The debate about whether to leave or not seems over, but few people are engaging with the crucial discussion about the terms on which the UK should leave. Once-ardent Remainer Keir Starmer seems to be keen to “get Brexit done”, so the issue that proved so divisive for Labour last year is safely put to bed ahead of the next general election. Rachel Reeves agrees.

It would be churlish to point out – as Aron Bastani does – that when Jeremy Corbyn proposed getting on with Brexit after the 2016 referendum vote to Leave, he was accused of being a secret Brexiteer and faced a leadership challenge. Now he is no longer leader, members of the Shadow Cabinet can turn 180 degrees on the issue, with much support in the media, although voters may take a bit more convincing.

In reality, the new parliamentary arithmetic makes Brexit unstoppable and Starmer’s recognition of this can be portrayed as pragmatic.  “It’s all about competence,” said one ally of the Labour leader. “He’s done it because he wants to get into Number 10,” former MP Gloria De Piero was reported as saying this week.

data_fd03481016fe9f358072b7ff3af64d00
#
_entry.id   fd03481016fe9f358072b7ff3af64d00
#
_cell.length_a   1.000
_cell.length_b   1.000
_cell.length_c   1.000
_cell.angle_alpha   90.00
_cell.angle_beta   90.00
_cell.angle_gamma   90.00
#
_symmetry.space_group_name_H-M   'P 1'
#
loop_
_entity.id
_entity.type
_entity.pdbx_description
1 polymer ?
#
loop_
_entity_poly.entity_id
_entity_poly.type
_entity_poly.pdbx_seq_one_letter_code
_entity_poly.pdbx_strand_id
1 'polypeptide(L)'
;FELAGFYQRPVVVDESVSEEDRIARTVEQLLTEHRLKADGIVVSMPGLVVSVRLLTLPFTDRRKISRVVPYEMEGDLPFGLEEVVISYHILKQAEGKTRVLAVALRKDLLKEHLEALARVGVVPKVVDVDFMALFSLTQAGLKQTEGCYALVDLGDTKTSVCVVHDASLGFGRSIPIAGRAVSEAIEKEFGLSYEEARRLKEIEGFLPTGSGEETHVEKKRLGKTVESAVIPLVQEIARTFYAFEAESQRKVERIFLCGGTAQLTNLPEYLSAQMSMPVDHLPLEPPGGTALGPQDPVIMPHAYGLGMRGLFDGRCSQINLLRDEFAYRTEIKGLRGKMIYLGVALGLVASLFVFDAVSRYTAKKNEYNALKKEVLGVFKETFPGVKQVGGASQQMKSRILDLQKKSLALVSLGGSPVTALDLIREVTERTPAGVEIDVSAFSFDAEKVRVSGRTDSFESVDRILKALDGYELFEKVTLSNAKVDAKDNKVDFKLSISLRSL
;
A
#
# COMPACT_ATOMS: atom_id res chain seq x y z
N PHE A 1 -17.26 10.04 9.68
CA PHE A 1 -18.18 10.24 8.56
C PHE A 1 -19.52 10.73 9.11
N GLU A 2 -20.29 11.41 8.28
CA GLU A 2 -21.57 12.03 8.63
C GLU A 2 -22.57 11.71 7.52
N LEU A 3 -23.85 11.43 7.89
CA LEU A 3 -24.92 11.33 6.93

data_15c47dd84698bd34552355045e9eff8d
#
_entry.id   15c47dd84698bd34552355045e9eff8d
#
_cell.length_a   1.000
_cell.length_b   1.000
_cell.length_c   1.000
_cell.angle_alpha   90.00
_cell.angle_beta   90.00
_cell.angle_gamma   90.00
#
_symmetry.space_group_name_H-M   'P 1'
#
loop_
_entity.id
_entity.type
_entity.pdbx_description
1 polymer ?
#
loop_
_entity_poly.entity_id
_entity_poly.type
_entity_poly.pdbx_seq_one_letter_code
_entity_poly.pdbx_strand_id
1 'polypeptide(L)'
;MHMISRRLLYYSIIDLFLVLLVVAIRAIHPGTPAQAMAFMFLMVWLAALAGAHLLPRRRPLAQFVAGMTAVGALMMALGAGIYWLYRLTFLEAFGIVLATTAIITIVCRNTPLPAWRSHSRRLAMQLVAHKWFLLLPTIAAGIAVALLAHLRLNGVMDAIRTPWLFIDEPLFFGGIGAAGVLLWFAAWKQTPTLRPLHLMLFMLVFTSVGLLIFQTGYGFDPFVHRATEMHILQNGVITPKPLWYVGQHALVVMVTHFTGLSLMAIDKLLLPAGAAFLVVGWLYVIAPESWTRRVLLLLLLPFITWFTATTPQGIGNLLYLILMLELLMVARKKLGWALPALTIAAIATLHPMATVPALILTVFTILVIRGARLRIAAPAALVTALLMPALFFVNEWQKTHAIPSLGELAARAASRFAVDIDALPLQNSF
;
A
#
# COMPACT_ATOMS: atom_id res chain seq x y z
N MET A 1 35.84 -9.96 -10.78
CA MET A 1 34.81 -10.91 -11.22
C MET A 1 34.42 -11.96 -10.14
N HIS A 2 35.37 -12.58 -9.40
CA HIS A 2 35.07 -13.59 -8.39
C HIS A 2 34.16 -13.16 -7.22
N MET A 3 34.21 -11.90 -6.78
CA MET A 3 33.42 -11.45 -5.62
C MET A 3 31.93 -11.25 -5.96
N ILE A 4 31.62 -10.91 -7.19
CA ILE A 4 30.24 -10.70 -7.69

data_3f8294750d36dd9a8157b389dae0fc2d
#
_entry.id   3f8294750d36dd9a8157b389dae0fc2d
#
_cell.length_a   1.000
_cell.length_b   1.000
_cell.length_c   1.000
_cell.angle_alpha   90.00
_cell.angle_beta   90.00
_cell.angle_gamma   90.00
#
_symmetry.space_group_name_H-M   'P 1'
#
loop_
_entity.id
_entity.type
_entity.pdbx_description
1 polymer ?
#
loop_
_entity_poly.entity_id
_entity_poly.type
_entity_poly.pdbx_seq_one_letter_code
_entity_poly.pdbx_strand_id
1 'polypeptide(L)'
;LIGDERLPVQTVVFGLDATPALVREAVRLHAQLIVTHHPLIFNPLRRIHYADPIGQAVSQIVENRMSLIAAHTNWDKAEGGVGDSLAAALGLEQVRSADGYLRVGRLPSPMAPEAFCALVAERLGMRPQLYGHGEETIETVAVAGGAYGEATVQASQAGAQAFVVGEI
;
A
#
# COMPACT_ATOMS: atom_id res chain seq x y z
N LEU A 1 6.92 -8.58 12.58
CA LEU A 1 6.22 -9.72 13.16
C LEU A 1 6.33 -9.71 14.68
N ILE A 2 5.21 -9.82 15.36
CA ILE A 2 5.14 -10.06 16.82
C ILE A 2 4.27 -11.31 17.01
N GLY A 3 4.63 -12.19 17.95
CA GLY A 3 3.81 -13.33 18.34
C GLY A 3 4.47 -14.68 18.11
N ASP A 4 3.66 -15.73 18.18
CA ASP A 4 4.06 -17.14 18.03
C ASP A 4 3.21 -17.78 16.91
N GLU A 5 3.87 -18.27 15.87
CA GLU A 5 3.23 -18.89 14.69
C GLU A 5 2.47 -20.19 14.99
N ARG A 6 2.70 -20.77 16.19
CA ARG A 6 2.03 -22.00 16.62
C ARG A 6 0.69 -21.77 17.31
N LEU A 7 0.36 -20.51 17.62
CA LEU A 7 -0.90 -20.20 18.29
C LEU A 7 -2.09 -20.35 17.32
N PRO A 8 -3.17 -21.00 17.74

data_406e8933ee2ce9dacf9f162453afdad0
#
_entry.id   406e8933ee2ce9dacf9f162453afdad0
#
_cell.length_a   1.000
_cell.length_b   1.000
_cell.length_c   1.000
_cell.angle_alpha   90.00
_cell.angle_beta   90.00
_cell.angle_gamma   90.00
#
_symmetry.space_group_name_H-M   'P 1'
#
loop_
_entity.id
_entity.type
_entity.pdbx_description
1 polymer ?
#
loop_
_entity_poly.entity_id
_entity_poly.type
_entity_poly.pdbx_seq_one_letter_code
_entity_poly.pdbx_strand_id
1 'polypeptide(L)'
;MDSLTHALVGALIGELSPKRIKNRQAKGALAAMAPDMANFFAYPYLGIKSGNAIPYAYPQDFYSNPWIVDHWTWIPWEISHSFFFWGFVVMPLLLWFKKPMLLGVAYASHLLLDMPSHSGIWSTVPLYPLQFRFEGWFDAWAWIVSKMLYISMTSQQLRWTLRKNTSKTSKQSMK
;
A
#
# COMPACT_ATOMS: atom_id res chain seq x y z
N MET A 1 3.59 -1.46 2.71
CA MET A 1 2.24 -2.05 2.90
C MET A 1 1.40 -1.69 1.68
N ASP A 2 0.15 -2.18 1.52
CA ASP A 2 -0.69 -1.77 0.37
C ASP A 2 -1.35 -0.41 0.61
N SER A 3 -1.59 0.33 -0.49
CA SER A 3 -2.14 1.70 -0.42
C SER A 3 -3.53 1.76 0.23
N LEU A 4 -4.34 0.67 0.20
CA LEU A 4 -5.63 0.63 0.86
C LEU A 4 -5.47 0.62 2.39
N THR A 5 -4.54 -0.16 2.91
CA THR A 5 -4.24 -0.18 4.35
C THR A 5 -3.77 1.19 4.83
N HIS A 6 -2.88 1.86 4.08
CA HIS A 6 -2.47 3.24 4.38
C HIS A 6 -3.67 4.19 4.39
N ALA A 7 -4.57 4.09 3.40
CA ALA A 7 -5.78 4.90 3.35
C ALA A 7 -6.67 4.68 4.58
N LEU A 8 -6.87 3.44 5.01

That’s understandable. But does getting Brexit out of the way mean Labour rubber-stamping any deal at all that the government salvages from its botched negotiations? One thing is for sure: if the left doesn’t speak up about what a good deal might look like, it won’t have any influence on any of these critical debates.

At the minimum, the left must be ready to campaign against any deterioration in labour, food and environmental standards. A deal guaranteeing future customs and trade arrangements is critical. And notwithstanding ‘Brexit fatigue’ and the desire to “get Brexit done”, No Deal must be relentlessly exposed as a disaster for working people.

Image source: Brexit auf Wegweiser. Author: Christoph Scholz, licensed under the Creative Commons Attribution-Share Alike 2.0 Generic license.